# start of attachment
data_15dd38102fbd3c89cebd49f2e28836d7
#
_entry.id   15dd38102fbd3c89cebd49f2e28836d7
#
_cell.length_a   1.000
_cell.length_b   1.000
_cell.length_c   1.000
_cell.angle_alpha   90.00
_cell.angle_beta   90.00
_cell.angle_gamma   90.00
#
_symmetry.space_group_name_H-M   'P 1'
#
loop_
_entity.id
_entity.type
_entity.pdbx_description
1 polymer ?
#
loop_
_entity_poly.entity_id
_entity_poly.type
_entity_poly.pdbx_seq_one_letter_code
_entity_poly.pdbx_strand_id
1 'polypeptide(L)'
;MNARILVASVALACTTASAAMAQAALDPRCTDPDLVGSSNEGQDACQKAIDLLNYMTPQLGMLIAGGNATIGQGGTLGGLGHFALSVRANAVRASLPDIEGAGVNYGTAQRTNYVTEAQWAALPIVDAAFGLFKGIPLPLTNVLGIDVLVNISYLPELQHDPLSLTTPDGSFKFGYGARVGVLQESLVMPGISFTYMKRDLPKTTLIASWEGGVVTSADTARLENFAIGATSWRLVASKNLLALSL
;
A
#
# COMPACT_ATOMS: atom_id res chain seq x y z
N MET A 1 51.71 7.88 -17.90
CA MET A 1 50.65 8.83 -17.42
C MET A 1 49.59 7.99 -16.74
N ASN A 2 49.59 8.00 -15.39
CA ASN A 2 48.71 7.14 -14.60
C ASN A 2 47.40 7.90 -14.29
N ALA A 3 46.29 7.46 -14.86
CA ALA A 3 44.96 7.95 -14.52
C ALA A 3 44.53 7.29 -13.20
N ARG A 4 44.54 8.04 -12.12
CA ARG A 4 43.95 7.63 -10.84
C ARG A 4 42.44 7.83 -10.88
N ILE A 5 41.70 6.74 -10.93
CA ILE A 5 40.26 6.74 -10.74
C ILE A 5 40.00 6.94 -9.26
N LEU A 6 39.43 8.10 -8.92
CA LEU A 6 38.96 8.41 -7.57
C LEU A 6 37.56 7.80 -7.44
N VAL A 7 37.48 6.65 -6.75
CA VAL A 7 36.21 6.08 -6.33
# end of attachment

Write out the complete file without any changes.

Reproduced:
data_15dd38102fbd3c89cebd49f2e28836d7
#
_entry.id   15dd38102fbd3c89cebd49f2e28836d7
#
_cell.length_a   1.000
_cell.length_b   1.000
_cell.length_c   1.000
_cell.angle_alpha   90.00
_cell.angle_beta   90.00
_cell.angle_gamma   90.00
#
_symmetry.space_group_name_H-M   'P 1'
#
loop_
_entity.id
_entity.type
_entity.pdbx_description
1 polymer ?
#
loop_
_entity_poly.entity_id
_entity_poly.type
_entity_poly.pdbx_seq_one_letter_code
_entity_poly.pdbx_strand_id
1 'polypeptide(L)'
;MNARILVASVALACTTASAAMAQAALDPRCTDPDLVGSSNEGQDACQKAIDLLNYMTPQLGMLIAGGNATIGQGGTLGGLGHFALSVRANAVRASLPDIEGAGVNYGTAQRTNYVTEAQWAALPIVDAAFGLFKGIPLPLTNVLGIDVLVNISYLPELQHDPLSLTTPDGSFKFGYGARVGVLQESLVMPGISFTYMKRDLPKTTLIASWEGGVVTSADTARLENFAIGATSWRLVASKNLLALSL
;
A
#
# COMPACT_ATOMS: atom_id res chain seq x y z
N MET A 1 51.71 7.88 -17.90
CA MET A 1 50.65 8.83 -17.42
C MET A 1 49.59 7.99 -16.74
N ASN A 2 49.59 8.00 -15.39
CA ASN A 2 48.71 7.14 -14.60
C ASN A 2 47.40 7.90 -14.29
N ALA A 3 46.29 7.46 -14.86
CA ALA A 3 44.96 7.95 -14.52
C ALA A 3 44.53 7.29 -13.20
N ARG A 4 44.54 8.04 -12.12
CA ARG A 4 43.95 7.63 -10.84
C ARG A 4 42.44 7.83 -10.88
N ILE A 5 41.70 6.74 -10.93
CA ILE A 5 40.26 6.74 -10.74
C ILE A 5 40.00 6.94 -9.26
N LEU A 6 39.43 8.10 -8.92
CA LEU A 6 38.96 8.41 -7.57
C LEU A 6 37.56 7.80 -7.44
N VAL A 7 37.48 6.65 -6.75
CA VAL A 7 36.21 6.08 -6.33